AMC Loews Orpheum 7

1538 Third Avenue,
New York, NY 10028

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Showing 12 comments

relaxednyc
relaxednyc on June 13, 2014 at 8:47 pm

Reportedly, this theater is next on the list to receive a 84th Street 6th-style “luxury seating” renovation.

AlAlvarez
AlAlvarez on August 10, 2013 at 2:38 pm

Since the theatre is a tenant of the condo above it, I suspect they were told how bright they could go.

Astyanax
Astyanax on August 10, 2013 at 1:09 pm

In all fairness, I cannot offer an opinion on the characteristics of the individual screens. However, the marquee could not be any blander. Walking by, it’s easy to ignore the theatre’s existence. Many of the local merchants have more eye-catching neon. In comparison, the previous marquee on 86th St. was a beacon, that could be seen for blocks up and down the street. Regardless of the product that was playing you could not possibly ignore the marquee as your eye was drawn to the wattage. Would anyone notice if the 3rd Avenue marquee went dark?

TLSLOEWS
TLSLOEWS on February 22, 2010 at 7:07 pm

Looks good from the outside.

AlAlvarez
AlAlvarez on November 13, 2009 at 3:03 pm

In the teens, twenties and thirties, the areas around Park Row, the lower east side and Union Square challenged Times Square. The 166th Street and 125th Street areas also were well screened.

TPH
TPH on November 13, 2009 at 2:44 pm

Thanks Al for the response but I was referring to the early decades of the last century. By the 60’s & 70’s many theatres had been bulldoozed for the massive building development that gripped Yorkville. As much as many applaud the dismantling of the 3rd Ave. El in the mid-50’s, it led to a vast upheaval of the surrounding neighborhoods around the 3rd Ave. corridor.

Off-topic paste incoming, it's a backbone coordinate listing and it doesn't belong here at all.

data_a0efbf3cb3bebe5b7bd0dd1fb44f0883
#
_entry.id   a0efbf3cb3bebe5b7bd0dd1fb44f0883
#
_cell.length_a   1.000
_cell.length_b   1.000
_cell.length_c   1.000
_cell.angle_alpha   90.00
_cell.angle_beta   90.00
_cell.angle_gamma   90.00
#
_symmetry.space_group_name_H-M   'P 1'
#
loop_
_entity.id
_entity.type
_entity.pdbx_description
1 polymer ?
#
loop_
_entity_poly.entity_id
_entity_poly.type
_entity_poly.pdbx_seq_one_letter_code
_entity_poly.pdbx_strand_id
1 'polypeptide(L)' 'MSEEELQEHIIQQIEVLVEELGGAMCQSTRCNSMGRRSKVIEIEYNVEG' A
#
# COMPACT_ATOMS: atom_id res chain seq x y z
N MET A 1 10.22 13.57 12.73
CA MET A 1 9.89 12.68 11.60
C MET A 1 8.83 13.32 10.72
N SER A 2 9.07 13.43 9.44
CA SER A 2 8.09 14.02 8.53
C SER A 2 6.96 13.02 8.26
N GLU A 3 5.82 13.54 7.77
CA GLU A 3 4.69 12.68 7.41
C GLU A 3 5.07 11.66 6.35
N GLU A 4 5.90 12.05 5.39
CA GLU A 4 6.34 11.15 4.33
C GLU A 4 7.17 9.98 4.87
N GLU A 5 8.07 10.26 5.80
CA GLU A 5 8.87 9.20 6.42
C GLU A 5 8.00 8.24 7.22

AlAlvarez
AlAlvarez on November 12, 2009 at 2:41 am

The area certainly had its fair share of screens but I think Greenwich Village and the east 59th/60th zone almost always had more.

TPH
TPH on November 11, 2009 at 9:55 pm

Curious that in the 18 years since this theater opened there are fewer than a handful of comments. Unlike its predecessor namesake, it must be a bland and anonymous set of screens. Walking through East 86th St. it is difficult to imagine that in the past century it was a thriving movie scene with theaters on both sides of the street. Did the area have the largest conccentration of theaters outside of Times Square?

Joe Vogel
Joe Vogel on November 11, 2009 at 8:44 am

Loews Orpheum VII opened on November 22, 1991. The seven auditoriums had from 225 to 450 seats, with a total seating capacity of 2,090, slightly smaller than the Loews Orpheum Twin which had previously stood on the site. The new theater was designed by Manhattan architectural firm Frank Williams and Associates as part of the commercial-residential development called The Gotham.

The May, 1992, issue of Boxoffice had an article about the Loews Orpheum VII. There were no photos, unfortunately.

zoetmb
zoetmb on August 3, 2009 at 1:47 am

Approx. 2430 seats total. Screen #7 was originally THX certified.